Adrian Gillem ’15, an international relations major, interned at the American Chemical Society this past summer. ACS is one of the largest membership-based scientific societies, with 160,000 members here in the United States and around the world. ACS brings together academic leaders and expert practitioners of chemistry and chemical practices to help share their research activities to the broader chemistry community. Adrian worked in their Office of Strategy Development in Washington, D.C. as the only intern in the office. His job was to “help conceptualize, operationalize, and materialize two separate “STEP” (Sociological, Technological, Economic, and Political) Scan reports for Latin America and India, to help determine factors that could support or undermine potential ACS marketing plans.” While not the typical international relations internship, Adrian says that this internship has potentially changed his future plans.
Through this internship, Adrian highlights three important things that he learned: independence, networking, and adaptability. Being the only intern in the office, Adrian was given more independence with his tasks than he had originally anticipated. Because of this independence, he had to go out and learn much of the material on his own. “Three fourths of my time was spent traveling around Washington D.C. procuring and/or hosting individual meetings with experts,” he said. By meeting all these experts, Adrian was able to forge professional relationships and networks, which will aid him in obtaining a job after graduation. He stresses over and over again that he is NOT a chemist, and that this internship helped him learn how to adapt to challenging positions. “It took me a while before I became comfortable working with scientists who see the world in a completely different way than I do,” he said.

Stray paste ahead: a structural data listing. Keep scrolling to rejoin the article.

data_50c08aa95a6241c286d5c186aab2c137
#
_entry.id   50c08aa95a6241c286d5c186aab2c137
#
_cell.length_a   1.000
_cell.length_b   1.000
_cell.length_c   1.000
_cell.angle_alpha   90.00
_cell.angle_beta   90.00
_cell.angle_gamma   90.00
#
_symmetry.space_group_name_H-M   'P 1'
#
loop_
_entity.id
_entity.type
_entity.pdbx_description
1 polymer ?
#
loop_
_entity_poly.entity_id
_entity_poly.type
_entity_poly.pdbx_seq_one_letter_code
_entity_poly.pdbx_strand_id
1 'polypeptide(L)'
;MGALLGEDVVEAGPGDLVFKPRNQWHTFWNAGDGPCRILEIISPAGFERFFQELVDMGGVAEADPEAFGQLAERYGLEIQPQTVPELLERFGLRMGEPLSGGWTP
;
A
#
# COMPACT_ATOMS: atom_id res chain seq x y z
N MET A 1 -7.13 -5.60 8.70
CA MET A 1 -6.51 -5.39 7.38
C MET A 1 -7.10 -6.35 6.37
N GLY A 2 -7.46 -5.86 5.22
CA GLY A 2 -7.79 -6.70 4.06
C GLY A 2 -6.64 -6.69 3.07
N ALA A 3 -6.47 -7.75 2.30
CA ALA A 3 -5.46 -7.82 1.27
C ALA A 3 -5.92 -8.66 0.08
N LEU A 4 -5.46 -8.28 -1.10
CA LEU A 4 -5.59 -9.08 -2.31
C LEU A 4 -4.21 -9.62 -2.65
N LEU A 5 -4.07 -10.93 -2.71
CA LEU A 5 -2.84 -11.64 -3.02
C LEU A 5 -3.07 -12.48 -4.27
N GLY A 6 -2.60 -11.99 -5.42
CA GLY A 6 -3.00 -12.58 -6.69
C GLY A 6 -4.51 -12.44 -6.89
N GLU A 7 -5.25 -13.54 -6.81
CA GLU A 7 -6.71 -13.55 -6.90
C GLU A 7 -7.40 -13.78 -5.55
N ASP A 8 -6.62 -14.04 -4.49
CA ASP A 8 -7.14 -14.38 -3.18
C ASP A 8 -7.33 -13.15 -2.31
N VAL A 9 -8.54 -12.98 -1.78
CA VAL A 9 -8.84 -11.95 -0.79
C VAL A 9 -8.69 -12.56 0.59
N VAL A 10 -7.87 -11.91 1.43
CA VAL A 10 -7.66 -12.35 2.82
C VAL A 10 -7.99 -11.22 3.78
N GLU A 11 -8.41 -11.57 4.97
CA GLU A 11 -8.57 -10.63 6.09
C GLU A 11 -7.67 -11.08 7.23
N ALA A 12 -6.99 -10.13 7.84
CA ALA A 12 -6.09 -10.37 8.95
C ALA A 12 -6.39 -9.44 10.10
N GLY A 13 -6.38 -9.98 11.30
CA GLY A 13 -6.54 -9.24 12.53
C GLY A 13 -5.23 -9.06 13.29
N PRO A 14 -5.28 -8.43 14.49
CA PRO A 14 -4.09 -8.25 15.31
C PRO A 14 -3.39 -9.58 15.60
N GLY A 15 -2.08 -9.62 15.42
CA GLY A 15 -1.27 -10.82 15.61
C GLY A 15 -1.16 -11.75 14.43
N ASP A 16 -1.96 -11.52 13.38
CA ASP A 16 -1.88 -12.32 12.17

After completing this internship, Adrian thinks that he might pursue a career in association work, possibly as a strategy development associate. Initially, he was hesitant to accept an internship that seemingly had no connections to his future plans, but his optimistic attitude led him to an amazing opportunity of learning and growth. His advice to anyone seeking an internship in Washington, D.C. or anywhere: Do not let the name of an organization sway you from applying for an internship with them. Oftentimes, the best things are found in unexpected places.